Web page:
Get your team together and decide if you want to create an economy or some mini-aspect of larger society. Set up the rules you will abide by, leaving enough wiggle room to experience problems that need group agreement to solve as the system is put into action.
Purpose: By creating a “mini” society, your team naturally creates problems and challenges that force them to work together. There are rewards and penalties. Some team members will reveal themselves to be rule-abiders and others as creative rule-benders. The team will quickly learn how others work, solve, and think outside of the typical work-related realm. This will bring new understanding to work-related projects that need solutions.
7. Common Book
This team-building exercise takes place not in one sitting, but over time. Make a large, blank journal or scrapbook available in the break room or other common areas. The book may have prompts on each page, asking questions or suggesting things to write or draw. Or, you may have guidelines printed and displayed next to the book (i.e. no swearing, nothing offensive, no complaints, no scribbling out other’s work, etc.).
Leave pens, markers, tape, and other items that your team can use to write and draw in the book. Encourage them to write down quotes from things they are reading or from team members, to write about a fun event that happened at work, tape or glue ephemera or anything that helps record the team’s culture. When the book is full, put it on the shelf and get a new one.
Purpose: This team exercise creates a living history of your business that you can keep adding to. It is somewhat similar to the Zappos culture book, but allows your team a chance to build it more directly. This game encourages creativity, collaboration, and recollection. It also gives you something concrete to look at in the future to see where your team has been and how far they’ve come.
8. Scavenger Hunt
Divide your team into equal sized groups, and send them out with a list of items to locate and bring back. Whether they remain in the office or are to leave the building is up to you. The ultimate goal is to get back first with the most items. You may want to set a time limit so that all groups are back in a reasonable time, whether they found all items or not. A scavenger hunt can be themed, and might involve a variety of clues or other twists that force a team to get creative and work together.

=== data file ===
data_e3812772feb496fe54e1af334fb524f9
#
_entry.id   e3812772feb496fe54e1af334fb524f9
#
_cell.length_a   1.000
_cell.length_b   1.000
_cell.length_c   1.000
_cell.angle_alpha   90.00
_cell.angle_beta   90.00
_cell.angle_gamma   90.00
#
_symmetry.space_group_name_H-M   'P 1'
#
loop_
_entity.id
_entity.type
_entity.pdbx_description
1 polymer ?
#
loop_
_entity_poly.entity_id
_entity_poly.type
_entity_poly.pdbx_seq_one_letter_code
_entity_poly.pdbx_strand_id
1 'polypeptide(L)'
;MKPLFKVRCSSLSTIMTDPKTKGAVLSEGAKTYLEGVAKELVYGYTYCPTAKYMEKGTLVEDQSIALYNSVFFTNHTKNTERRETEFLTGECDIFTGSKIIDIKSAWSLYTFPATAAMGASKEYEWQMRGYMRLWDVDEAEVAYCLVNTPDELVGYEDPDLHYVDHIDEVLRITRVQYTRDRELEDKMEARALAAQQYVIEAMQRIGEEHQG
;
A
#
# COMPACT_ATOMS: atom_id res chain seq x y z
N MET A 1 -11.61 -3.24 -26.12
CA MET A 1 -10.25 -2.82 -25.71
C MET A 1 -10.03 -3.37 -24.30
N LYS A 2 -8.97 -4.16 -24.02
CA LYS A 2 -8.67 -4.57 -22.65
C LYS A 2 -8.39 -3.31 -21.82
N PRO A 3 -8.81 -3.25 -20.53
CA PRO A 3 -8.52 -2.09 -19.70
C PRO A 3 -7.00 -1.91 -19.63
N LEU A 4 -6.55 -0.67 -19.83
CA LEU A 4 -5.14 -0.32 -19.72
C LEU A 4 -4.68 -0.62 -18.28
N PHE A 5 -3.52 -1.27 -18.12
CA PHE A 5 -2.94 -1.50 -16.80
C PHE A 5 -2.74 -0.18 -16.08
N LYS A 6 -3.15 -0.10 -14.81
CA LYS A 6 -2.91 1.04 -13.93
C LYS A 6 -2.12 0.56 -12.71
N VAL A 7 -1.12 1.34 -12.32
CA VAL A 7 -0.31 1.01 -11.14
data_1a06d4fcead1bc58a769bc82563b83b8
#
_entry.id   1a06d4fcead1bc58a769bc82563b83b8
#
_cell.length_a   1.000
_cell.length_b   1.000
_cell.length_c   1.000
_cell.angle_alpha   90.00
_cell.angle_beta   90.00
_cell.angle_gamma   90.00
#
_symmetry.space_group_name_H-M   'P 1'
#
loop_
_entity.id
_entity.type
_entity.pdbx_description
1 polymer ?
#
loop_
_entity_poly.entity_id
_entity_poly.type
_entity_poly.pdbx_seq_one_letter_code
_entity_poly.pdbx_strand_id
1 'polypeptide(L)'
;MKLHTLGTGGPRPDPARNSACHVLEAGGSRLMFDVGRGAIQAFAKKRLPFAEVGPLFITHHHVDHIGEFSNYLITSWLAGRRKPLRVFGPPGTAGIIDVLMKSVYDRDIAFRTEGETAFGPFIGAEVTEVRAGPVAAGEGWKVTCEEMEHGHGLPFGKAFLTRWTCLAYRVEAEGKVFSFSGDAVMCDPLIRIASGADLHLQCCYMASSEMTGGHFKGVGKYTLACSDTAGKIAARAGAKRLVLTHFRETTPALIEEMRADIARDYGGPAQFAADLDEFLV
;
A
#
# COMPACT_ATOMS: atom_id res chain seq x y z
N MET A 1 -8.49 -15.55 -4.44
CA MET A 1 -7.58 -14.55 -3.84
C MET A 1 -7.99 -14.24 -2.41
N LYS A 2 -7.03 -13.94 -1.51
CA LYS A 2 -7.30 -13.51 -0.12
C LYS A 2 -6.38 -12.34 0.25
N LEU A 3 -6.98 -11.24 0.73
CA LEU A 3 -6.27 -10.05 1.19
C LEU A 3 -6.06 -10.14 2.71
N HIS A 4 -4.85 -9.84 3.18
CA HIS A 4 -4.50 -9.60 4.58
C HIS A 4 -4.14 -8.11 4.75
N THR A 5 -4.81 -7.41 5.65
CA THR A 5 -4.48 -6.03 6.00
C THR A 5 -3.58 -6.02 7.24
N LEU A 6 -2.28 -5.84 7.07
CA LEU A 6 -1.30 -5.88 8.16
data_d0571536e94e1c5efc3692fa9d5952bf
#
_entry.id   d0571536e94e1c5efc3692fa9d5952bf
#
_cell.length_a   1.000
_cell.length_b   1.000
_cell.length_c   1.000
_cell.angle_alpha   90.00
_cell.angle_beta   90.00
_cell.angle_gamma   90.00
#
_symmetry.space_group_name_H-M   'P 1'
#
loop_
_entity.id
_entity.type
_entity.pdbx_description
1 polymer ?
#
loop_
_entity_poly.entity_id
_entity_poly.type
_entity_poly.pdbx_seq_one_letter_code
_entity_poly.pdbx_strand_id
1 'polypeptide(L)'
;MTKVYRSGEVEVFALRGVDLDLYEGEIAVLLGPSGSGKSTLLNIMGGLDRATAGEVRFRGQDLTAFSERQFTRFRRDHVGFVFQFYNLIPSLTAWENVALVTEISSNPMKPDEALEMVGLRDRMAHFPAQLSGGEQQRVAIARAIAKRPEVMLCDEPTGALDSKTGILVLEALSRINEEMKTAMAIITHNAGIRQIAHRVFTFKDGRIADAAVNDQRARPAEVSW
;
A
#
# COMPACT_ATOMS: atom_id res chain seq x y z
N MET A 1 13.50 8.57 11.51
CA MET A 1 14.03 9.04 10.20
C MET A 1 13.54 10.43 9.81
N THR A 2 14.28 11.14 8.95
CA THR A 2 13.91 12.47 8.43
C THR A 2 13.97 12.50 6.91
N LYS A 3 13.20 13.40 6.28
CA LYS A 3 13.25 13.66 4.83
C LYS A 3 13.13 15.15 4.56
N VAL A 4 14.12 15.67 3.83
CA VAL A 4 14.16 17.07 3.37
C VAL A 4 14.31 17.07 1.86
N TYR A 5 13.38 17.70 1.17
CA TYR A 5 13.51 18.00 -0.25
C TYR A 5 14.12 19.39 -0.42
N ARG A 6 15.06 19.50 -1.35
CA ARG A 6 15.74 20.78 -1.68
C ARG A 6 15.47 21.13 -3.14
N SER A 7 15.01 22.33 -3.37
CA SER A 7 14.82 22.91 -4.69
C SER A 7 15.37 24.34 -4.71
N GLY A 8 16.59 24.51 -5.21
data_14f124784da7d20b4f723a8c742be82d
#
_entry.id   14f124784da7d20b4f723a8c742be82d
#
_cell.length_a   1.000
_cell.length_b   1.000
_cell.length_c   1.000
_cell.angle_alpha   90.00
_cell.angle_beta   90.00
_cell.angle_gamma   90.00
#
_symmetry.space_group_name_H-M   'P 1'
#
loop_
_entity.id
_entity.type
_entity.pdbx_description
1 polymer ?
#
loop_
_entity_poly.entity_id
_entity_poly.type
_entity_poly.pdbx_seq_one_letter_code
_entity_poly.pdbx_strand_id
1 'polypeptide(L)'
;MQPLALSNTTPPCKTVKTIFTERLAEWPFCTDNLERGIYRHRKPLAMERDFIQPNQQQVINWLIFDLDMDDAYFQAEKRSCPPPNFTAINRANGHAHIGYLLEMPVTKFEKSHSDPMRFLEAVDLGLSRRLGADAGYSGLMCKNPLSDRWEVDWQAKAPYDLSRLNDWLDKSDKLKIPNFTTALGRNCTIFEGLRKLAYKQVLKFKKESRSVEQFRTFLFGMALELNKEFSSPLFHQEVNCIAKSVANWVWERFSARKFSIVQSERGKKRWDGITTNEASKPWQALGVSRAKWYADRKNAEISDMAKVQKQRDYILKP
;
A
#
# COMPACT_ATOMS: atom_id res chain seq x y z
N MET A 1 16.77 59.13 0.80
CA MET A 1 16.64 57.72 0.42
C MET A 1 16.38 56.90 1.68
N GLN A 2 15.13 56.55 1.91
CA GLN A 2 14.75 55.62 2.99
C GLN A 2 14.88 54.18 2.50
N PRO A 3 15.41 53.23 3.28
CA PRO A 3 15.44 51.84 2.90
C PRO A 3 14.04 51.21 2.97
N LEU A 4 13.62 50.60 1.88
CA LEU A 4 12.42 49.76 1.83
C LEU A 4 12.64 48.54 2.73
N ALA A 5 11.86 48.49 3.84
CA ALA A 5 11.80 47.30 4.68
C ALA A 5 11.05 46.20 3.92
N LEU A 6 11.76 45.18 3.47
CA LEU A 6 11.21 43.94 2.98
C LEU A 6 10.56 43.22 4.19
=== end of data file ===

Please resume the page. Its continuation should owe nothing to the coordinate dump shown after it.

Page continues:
One variation is to make it a digital scavenger hunt in which they must find examples and specific information or web pages online. You may wish to restrict which search engines or methods they use to complete the challenge.
Purpose: A scavenger hunt is a fun activity that forces people to work together as a team. It spurs creativity, particularly if clues or riddles are involved.
9. Geocache Adventure
Much like a scavenger hunt, a geocache adventure relies on clues but has the added level of using GPS coordinates to find an item. Each group will need to have a GPS device that will work for finding geocaches. There are several apps available to use on smartphones that would suffice. You may wish to have a set time in which all groups must return. The clues you hide in specific geographic locations could be part of a larger riddle or message that you wish the teams to have revealed to them.
A variation of this might be to use QR codes placed around the office or neighborhood, mixing GPS locations with other clues found in QR codes.
Purpose: This exercise helps team members work together to achieve a specific goal using a specific and narrow process in which close enough is not good enough. It also promotes problem solving in a creative way if riddles and puzzles are involved.
10. Show And Tell
It’s unfortunate that show and tell is something that ends when you’re young. Whether your interest is in the code you’re writing or ham radio, there are things each person would like to share with the group. Set aside a regular day for “show and tell” and give the next team member on the list the opportunity to bring something in and/or present on a topic. If you do this over lunch, be sure to cater food and make it a fun time. Require team members to be present. Have a question and answer session afterwards.
Purpose: Most people are eager to let others know interesting things about themselves, but not all team members are able to make that happen. Most teams are lopsided, with some members dominating discussion. Using regular “show and tell” sessions gives all team members a chance at center stage while also becoming familiar with giving a presentation and fielding questions.
Do you need a professional?
Please feel free to contact us and talk to us about your team and how we are able to assist you and your staff.